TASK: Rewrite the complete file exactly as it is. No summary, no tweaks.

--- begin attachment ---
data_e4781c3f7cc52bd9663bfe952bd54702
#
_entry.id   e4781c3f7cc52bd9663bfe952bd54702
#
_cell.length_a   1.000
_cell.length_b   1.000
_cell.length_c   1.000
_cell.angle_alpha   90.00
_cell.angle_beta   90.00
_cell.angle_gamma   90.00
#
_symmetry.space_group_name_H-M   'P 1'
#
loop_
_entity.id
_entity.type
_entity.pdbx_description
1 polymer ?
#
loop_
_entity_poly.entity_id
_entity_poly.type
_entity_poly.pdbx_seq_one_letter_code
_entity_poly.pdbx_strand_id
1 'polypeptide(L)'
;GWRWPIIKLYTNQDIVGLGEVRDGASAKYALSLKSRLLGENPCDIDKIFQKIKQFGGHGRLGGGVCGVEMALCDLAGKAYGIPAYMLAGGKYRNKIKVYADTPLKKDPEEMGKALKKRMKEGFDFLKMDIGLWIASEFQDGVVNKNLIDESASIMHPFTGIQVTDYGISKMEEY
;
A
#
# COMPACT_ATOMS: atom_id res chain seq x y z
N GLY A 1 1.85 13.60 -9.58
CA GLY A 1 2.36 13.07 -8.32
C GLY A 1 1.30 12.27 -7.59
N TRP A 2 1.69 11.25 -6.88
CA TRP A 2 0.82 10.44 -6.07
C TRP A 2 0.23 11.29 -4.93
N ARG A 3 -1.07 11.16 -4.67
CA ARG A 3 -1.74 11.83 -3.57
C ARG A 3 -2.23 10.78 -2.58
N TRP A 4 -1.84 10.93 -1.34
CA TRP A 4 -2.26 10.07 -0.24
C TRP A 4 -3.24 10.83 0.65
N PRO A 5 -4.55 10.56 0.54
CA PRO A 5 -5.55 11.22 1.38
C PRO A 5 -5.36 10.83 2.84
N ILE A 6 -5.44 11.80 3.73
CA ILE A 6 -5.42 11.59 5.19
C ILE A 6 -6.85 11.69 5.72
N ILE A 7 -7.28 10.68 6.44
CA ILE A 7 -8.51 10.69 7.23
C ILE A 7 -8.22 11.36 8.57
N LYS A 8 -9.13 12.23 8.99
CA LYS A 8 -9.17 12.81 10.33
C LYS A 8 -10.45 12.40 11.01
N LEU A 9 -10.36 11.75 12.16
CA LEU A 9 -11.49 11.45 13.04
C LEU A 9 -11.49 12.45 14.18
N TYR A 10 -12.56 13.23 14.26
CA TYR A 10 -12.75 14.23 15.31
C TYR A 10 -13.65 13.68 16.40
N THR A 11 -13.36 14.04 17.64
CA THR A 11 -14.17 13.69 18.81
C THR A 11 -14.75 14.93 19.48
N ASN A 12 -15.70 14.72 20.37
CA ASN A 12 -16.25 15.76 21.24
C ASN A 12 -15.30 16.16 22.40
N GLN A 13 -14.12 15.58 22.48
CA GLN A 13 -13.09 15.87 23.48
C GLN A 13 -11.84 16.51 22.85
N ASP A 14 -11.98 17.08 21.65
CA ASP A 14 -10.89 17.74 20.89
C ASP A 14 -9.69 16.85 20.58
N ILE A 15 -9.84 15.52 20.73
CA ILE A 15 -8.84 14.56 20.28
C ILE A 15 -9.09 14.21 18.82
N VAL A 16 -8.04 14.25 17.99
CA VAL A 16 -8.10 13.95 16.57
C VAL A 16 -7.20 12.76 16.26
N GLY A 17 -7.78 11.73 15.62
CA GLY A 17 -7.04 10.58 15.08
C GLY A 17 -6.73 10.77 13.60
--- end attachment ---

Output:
data_e4781c3f7cc52bd9663bfe952bd54702
#
_entry.id   e4781c3f7cc52bd9663bfe952bd54702
#
_cell.length_a   1.000
_cell.length_b   1.000
_cell.length_c   1.000
_cell.angle_alpha   90.00
_cell.angle_beta   90.00
_cell.angle_gamma   90.00
#
_symmetry.space_group_name_H-M   'P 1'
#
loop_
_entity.id
_entity.type
_entity.pdbx_description
1 polymer ?
#
loop_
_entity_poly.entity_id
_entity_poly.type
_entity_poly.pdbx_seq_one_letter_code
_entity_poly.pdbx_strand_id
1 'polypeptide(L)'
;GWRWPIIKLYTNQDIVGLGEVRDGASAKYALSLKSRLLGENPCDIDKIFQKIKQFGGHGRLGGGVCGVEMALCDLAGKAYGIPAYMLAGGKYRNKIKVYADTPLKKDPEEMGKALKKRMKEGFDFLKMDIGLWIASEFQDGVVNKNLIDESASIMHPFTGIQVTDYGISKMEEY
;
A
#
# COMPACT_ATOMS: atom_id res chain seq x y z
N GLY A 1 1.85 13.60 -9.58
CA GLY A 1 2.36 13.07 -8.32
C GLY A 1 1.30 12.27 -7.59
N TRP A 2 1.69 11.25 -6.88
CA TRP A 2 0.82 10.44 -6.07
C TRP A 2 0.23 11.29 -4.93
N ARG A 3 -1.07 11.16 -4.67
CA ARG A 3 -1.74 11.83 -3.57
C ARG A 3 -2.23 10.78 -2.58
N TRP A 4 -1.84 10.93 -1.34
CA TRP A 4 -2.26 10.07 -0.24
C TRP A 4 -3.24 10.83 0.65
N PRO A 5 -4.55 10.56 0.54
CA PRO A 5 -5.55 11.22 1.38
C PRO A 5 -5.36 10.83 2.84
N ILE A 6 -5.44 11.80 3.73
CA ILE A 6 -5.42 11.59 5.19
C ILE A 6 -6.85 11.69 5.72
N ILE A 7 -7.28 10.68 6.44
CA ILE A 7 -8.51 10.69 7.23
C ILE A 7 -8.22 11.36 8.57
N LYS A 8 -9.13 12.23 8.99
CA LYS A 8 -9.17 12.81 10.33
C LYS A 8 -10.45 12.40 11.01
N LEU A 9 -10.36 11.75 12.16
CA LEU A 9 -11.49 11.45 13.04
C LEU A 9 -11.49 12.45 14.18
N TYR A 10 -12.56 13.23 14.26
CA TYR A 10 -12.75 14.23 15.31
C TYR A 10 -13.65 13.68 16.40
N THR A 11 -13.36 14.04 17.64
CA THR A 11 -14.17 13.69 18.81
C THR A 11 -14.75 14.93 19.48
N ASN A 12 -15.70 14.72 20.37
CA ASN A 12 -16.25 15.76 21.24
C ASN A 12 -15.30 16.16 22.40
N GLN A 13 -14.12 15.58 22.48
CA GLN A 13 -13.09 15.87 23.48
C GLN A 13 -11.84 16.51 22.85
N ASP A 14 -11.98 17.08 21.65
CA ASP A 14 -10.89 17.74 20.89
C ASP A 14 -9.69 16.85 20.58
N ILE A 15 -9.84 15.52 20.73
CA ILE A 15 -8.84 14.56 20.28
C ILE A 15 -9.09 14.21 18.82
N VAL A 16 -8.04 14.25 17.99
CA VAL A 16 -8.10 13.95 16.57
C VAL A 16 -7.20 12.76 16.26
N GLY A 17 -7.78 11.73 15.62
CA GLY A 17 -7.04 10.58 15.08
C GLY A 17 -6.73 10.77 13.60